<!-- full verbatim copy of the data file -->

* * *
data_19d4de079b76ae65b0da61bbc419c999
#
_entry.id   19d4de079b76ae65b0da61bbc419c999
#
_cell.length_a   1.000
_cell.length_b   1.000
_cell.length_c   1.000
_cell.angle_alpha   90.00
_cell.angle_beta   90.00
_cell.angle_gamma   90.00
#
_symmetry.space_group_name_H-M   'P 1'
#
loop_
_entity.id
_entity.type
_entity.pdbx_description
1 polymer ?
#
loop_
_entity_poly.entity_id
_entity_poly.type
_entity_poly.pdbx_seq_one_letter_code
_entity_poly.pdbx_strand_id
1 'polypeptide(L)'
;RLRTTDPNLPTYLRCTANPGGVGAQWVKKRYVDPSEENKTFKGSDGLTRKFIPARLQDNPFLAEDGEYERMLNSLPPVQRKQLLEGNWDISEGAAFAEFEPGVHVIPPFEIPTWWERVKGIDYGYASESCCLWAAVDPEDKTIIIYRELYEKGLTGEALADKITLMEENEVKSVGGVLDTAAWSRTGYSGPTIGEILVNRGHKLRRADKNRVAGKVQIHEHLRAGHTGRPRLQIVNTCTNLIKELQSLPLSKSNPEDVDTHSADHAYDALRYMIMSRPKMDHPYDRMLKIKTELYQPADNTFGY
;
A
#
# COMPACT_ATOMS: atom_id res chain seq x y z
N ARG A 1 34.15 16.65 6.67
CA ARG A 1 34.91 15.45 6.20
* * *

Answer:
data_19d4de079b76ae65b0da61bbc419c999
#
_entry.id   19d4de079b76ae65b0da61bbc419c999
#
_cell.length_a   1.000
_cell.length_b   1.000
_cell.length_c   1.000
_cell.angle_alpha   90.00
_cell.angle_beta   90.00
_cell.angle_gamma   90.00
#
_symmetry.space_group_name_H-M   'P 1'
#
loop_
_entity.id
_entity.type
_entity.pdbx_description
1 polymer ?
#
loop_
_entity_poly.entity_id
_entity_poly.type
_entity_poly.pdbx_seq_one_letter_code
_entity_poly.pdbx_strand_id
1 'polypeptide(L)'
;RLRTTDPNLPTYLRCTANPGGVGAQWVKKRYVDPSEENKTFKGSDGLTRKFIPARLQDNPFLAEDGEYERMLNSLPPVQRKQLLEGNWDISEGAAFAEFEPGVHVIPPFEIPTWWERVKGIDYGYASESCCLWAAVDPEDKTIIIYRELYEKGLTGEALADKITLMEENEVKSVGGVLDTAAWSRTGYSGPTIGEILVNRGHKLRRADKNRVAGKVQIHEHLRAGHTGRPRLQIVNTCTNLIKELQSLPLSKSNPEDVDTHSADHAYDALRYMIMSRPKMDHPYDRMLKIKTELYQPADNTFGY
;
A
#
# COMPACT_ATOMS: atom_id res chain seq x y z
N ARG A 1 34.15 16.65 6.67
CA ARG A 1 34.91 15.45 6.20